Appearing on "The O'Reilly Factor," Comedy Central star Jon Stewart said Democrats lost the midterms "Because they curled up in a little ball and tried to make sure that nobody hit them too hard...I don’t even know what they ran on....Right? Here’s what they ran on: ‘We don’t like Obama either. I don’t know who voted for him. We’ve got nothing to do with the guy.’”

But Stewart still claimed Obama isn't really the leader of the Democrats. He's only the president.

By Joseph Rossell | November 18, 2014 | 4:47 PM EST

First it was just conservatives who were accused of doing the bidding of the Koch brothers. Now a radical climate change alarmist is accusing Senate Democrats of “trying to build them [the Koch brothers] a pet project,” the Keystone XL pipeline.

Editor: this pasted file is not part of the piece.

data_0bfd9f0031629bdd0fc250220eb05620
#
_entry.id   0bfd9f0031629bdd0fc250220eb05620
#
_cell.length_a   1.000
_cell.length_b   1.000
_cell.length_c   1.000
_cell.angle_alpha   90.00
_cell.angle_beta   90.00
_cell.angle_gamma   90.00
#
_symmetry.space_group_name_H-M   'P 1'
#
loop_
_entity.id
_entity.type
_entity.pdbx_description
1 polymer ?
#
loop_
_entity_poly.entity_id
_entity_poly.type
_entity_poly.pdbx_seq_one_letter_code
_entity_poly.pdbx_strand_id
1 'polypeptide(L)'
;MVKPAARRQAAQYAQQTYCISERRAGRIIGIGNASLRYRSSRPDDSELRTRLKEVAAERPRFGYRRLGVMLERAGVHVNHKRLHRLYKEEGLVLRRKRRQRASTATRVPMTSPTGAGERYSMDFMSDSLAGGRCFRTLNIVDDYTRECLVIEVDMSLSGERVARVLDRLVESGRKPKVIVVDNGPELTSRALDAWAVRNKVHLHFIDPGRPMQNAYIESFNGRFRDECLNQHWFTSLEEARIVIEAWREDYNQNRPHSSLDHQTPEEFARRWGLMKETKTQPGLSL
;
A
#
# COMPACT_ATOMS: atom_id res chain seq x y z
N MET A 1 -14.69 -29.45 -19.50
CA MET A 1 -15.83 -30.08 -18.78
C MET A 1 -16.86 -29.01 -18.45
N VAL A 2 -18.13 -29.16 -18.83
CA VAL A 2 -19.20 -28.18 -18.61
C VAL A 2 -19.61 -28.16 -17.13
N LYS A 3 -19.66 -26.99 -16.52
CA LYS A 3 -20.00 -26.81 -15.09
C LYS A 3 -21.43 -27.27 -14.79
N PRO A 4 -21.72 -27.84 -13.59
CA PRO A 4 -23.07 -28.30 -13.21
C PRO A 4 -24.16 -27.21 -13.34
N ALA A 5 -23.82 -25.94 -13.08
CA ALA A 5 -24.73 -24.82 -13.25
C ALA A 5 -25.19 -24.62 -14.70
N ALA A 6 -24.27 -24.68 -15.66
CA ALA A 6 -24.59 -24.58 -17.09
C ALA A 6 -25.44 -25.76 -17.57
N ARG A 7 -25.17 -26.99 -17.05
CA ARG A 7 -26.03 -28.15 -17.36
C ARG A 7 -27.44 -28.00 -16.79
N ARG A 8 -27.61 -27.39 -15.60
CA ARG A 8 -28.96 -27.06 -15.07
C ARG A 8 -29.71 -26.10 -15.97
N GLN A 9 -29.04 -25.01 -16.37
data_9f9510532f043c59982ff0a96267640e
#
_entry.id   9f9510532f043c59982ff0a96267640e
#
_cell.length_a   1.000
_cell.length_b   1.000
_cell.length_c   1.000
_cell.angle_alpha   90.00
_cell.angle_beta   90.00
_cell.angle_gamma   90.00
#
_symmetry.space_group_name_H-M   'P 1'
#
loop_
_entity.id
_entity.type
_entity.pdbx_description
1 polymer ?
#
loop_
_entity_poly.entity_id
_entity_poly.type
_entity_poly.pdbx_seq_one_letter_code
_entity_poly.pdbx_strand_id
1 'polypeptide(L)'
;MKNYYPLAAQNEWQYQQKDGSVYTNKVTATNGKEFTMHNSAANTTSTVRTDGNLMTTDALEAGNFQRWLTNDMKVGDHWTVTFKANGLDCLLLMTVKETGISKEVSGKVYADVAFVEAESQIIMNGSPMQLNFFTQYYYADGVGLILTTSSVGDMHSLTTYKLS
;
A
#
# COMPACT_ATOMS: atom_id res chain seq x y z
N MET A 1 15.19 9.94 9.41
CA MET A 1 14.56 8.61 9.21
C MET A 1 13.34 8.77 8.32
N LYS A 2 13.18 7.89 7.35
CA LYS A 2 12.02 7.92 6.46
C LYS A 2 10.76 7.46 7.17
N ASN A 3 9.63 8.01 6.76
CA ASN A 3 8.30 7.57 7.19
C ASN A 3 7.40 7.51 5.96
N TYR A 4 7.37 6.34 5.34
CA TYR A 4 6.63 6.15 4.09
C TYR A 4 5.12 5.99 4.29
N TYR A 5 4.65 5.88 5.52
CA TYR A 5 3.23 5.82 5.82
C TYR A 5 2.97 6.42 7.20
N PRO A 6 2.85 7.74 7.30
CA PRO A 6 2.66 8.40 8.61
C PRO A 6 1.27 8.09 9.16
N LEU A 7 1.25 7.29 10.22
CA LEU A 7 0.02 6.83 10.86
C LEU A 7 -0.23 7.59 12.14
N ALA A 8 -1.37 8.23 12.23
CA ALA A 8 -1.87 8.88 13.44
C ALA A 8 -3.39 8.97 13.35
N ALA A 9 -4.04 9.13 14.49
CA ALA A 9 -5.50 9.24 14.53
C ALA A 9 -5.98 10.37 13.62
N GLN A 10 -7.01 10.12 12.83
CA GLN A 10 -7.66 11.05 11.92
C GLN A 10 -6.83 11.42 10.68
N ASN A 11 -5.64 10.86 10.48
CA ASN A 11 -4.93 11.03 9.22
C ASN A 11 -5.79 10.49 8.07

Erich Pica, President of Friends of the Earth, ranted against Democrats and Republicans alike in a Huffington Post op-ed on November 17, 2014. According to Pica, Democrats need to take “the just, responsible and moral stance” against fossil fuels and to stop being “more concerned with politics than the planet.” Besides environmental activism, Friends of the Earth takes a stance against free market capitalism.

By Kristine Marsh | November 18, 2014 | 4:10 PM EST

Question: if there’s no such thing as a slut, how can anyone be guilty of “slut-shaming?” 

Don’t dismiss it as one of those timeless philosophical conundrums (ie. “Which came first, the slut or the shamer?”). The answer is an important key to navigating the shoals of perpetual feminist outrage.

By Matthew Balan | November 18, 2014 | 4:02 PM EST